Health college dean a finalist for provost job at Kent State


Published: Tuesday, January 23, 2007 at 6:01 a.m.
Last Modified: Tuesday, January 23, 2007 at 12:09 a.m.
Robert Frank, dean of the University of Florida's College of Public Health and Health Professions, is among four finalists for the provost's position at Kent State University in Kent, Ohio.
Frank says he's very happy in his position at UF, but wanted to examine the possibility of becoming a provost, which is the second-in-command position at most universities.
"I think it would be short-sighted not to look at it if they're willing to have a conversation about it," he said.
During his nearly 12-year tenure at UF, Frank has seen the college add "public health" to its title to define a broadened mission.
"It's been a period of active change for us," he said.
Kent State is interviewing candidates now, and a selection is expected by mid-February, Frank said.
  • 'Granny' inspires walk: Local proponents of campaign-finance reform plan to demonstrate at the University of Florida Wednesday in honor of Doris "Granny D" Haddock, an elderly woman who has worked to change the role of big money in politics. "The Friends of Granny D" will hold a 10-mile walk through campus and the community Wednesday to honor Haddock's activism. Haddock, who will turn 97 Wednesday, walked 3,200 miles across the United States between 1999 and 2000 to raise awareness about campaign finance reform. A New Hampshire resident, Haddock was the subject of a PBS documentary and author of "Granny D: You're Never Too Old to Raise a Little Hell."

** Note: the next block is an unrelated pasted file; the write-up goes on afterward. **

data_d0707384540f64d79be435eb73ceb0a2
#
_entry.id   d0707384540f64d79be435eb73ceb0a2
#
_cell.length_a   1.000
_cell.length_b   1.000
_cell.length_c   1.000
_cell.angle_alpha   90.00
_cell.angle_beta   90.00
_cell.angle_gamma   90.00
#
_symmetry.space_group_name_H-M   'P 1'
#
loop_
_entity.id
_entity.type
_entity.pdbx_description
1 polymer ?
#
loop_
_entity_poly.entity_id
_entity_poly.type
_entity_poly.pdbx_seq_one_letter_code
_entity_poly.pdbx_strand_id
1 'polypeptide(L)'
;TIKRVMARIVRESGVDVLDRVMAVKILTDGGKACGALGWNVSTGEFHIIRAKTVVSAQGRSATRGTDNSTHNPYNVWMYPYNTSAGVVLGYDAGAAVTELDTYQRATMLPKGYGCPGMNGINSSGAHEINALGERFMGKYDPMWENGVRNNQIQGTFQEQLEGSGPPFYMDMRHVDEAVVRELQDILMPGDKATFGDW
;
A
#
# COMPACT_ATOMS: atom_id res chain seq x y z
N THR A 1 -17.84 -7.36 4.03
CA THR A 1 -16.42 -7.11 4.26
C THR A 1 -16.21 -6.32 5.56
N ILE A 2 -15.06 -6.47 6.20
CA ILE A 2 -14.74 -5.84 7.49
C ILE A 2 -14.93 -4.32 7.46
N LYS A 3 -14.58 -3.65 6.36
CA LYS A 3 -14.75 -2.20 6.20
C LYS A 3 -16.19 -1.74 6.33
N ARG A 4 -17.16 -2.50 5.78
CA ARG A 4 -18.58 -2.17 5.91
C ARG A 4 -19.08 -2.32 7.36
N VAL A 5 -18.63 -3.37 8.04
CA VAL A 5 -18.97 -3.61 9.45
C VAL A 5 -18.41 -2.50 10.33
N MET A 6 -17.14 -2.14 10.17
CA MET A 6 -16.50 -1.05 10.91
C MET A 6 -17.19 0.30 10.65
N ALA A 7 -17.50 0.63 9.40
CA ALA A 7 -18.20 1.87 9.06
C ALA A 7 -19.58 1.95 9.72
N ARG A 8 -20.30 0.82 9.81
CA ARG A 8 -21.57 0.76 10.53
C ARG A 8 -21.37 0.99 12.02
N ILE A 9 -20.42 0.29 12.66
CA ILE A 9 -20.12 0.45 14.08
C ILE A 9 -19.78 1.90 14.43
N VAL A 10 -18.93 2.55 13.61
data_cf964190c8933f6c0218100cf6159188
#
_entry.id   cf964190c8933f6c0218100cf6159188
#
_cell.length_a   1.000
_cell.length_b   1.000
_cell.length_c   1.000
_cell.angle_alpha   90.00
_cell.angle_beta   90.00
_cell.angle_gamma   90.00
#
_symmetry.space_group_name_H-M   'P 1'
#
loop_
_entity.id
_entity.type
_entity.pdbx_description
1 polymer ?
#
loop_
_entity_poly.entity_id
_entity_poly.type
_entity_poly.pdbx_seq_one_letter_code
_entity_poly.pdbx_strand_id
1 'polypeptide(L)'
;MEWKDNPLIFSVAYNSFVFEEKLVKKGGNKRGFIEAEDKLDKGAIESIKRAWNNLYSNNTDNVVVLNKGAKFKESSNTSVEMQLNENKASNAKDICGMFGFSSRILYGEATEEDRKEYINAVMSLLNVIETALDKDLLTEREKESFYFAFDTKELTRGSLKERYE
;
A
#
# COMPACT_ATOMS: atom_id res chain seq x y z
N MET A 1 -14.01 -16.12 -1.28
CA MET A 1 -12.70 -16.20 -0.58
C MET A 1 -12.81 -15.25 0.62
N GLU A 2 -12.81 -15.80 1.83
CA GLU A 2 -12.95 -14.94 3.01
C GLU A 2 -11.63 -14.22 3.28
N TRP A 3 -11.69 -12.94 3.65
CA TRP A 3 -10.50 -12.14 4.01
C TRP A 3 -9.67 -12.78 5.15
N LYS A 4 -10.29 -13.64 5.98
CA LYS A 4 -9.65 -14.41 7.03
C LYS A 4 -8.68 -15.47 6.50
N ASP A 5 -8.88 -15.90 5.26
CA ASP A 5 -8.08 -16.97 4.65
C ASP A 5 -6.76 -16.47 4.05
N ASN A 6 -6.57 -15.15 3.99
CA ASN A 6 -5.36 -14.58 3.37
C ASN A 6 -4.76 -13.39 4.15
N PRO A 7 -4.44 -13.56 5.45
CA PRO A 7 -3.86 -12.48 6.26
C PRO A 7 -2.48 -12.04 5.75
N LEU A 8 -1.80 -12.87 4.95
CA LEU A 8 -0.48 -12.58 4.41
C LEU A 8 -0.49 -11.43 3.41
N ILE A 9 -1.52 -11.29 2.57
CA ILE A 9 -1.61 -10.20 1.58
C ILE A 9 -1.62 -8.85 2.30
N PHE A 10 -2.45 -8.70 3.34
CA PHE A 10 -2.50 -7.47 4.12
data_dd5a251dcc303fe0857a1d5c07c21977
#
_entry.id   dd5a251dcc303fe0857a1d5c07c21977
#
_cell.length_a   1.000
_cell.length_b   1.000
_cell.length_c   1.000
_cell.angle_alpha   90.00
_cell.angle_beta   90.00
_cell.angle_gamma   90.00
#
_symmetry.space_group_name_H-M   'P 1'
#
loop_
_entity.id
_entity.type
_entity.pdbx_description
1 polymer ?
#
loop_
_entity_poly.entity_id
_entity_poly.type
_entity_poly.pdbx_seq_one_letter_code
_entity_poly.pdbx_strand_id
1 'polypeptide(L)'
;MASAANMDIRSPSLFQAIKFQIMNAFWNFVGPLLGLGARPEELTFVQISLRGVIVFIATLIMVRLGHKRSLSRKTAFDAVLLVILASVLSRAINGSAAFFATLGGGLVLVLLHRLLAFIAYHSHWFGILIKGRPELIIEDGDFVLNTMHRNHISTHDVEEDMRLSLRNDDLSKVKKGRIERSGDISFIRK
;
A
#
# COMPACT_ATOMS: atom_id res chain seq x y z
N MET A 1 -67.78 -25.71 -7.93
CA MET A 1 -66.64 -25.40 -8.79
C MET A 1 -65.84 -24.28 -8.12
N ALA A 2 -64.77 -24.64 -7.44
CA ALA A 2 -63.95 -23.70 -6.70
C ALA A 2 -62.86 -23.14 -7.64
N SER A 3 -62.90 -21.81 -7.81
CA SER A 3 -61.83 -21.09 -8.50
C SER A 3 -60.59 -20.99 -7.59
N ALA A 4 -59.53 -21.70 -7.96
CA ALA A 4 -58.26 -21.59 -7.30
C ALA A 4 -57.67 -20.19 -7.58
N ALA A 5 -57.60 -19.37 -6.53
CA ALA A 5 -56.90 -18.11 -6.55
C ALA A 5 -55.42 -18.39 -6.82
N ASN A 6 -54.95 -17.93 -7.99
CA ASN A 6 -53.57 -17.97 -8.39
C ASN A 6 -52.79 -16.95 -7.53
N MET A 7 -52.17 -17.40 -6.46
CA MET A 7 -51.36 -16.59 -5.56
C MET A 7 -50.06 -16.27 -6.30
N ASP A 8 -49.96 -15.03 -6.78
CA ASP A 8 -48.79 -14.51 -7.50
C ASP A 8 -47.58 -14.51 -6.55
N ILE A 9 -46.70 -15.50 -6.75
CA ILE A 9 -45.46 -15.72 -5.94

Haddock will be unable to attend the walk in Gainesville because she's being honored by the New Hampshire Legislature Wednesday, organizers said.
    Walkers in Gainesville will leave the Westside Recreation Center parking lot at about 10 a.m. on Wednesday, and then they will meet other supporters at the Downtown Community Plaza from noon to 1 p.m. Walkers will pass the Reitz Union at UF and the Levin College of Law. For more information, contact June Littler at juned@stevelittler.com.
  • Zapping germs: The microwave oven is just as handy a tool for killing bacteria as it is for cooking up TV dinners, according to University of Florida researchers.
    Got an old kitchen sponge full of gunk? Toss it in the microwave and it will sterilize most of the bacteria and viruses that cause food-borne illnesses, UF researchers say.
    "Basically, what we find is that we could knock out most bacteria in two minutes," researcher Gabriel Bitton said in a news release.
    Bitton, a UF professor of environmental engineering, co-authored a paper about the research that appears in the December issue of the Journal of Environmental Health. The other authors include Richard Melker, a UF professor of anesthesiology, and Dong-Kyoo Park, a UF biomedical engineering doctoral student.
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